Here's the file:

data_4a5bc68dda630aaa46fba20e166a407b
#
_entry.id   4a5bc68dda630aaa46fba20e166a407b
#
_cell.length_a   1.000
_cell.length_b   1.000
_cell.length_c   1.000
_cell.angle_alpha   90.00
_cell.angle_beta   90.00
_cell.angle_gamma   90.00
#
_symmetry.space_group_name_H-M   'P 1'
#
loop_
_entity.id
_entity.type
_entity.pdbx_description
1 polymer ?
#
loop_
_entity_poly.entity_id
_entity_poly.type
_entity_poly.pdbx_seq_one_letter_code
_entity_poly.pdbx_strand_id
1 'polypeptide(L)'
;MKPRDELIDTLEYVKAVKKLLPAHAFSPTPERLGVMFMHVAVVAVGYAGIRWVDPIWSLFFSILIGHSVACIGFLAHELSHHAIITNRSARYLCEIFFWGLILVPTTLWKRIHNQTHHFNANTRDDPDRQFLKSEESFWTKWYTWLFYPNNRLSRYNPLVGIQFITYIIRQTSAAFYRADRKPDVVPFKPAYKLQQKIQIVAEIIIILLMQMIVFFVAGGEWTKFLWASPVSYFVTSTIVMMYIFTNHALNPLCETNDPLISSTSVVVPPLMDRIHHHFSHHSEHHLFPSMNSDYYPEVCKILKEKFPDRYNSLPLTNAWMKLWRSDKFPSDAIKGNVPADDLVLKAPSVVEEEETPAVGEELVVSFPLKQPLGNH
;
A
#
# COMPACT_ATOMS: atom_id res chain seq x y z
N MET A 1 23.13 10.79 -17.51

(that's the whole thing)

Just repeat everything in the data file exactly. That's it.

data_4a5bc68dda630aaa46fba20e166a407b
#
_entry.id   4a5bc68dda630aaa46fba20e166a407b
#
_cell.length_a   1.000
_cell.length_b   1.000
_cell.length_c   1.000
_cell.angle_alpha   90.00
_cell.angle_beta   90.00
_cell.angle_gamma   90.00
#
_symmetry.space_group_name_H-M   'P 1'
#
loop_
_entity.id
_entity.type
_entity.pdbx_description
1 polymer ?
#
loop_
_entity_poly.entity_id
_entity_poly.type
_entity_poly.pdbx_seq_one_letter_code
_entity_poly.pdbx_strand_id
1 'polypeptide(L)'
;MKPRDELIDTLEYVKAVKKLLPAHAFSPTPERLGVMFMHVAVVAVGYAGIRWVDPIWSLFFSILIGHSVACIGFLAHELSHHAIITNRSARYLCEIFFWGLILVPTTLWKRIHNQTHHFNANTRDDPDRQFLKSEESFWTKWYTWLFYPNNRLSRYNPLVGIQFITYIIRQTSAAFYRADRKPDVVPFKPAYKLQQKIQIVAEIIIILLMQMIVFFVAGGEWTKFLWASPVSYFVTSTIVMMYIFTNHALNPLCETNDPLISSTSVVVPPLMDRIHHHFSHHSEHHLFPSMNSDYYPEVCKILKEKFPDRYNSLPLTNAWMKLWRSDKFPSDAIKGNVPADDLVLKAPSVVEEEETPAVGEELVVSFPLKQPLGNH
;
A
#
# COMPACT_ATOMS: atom_id res chain seq x y z
N MET A 1 23.13 10.79 -17.51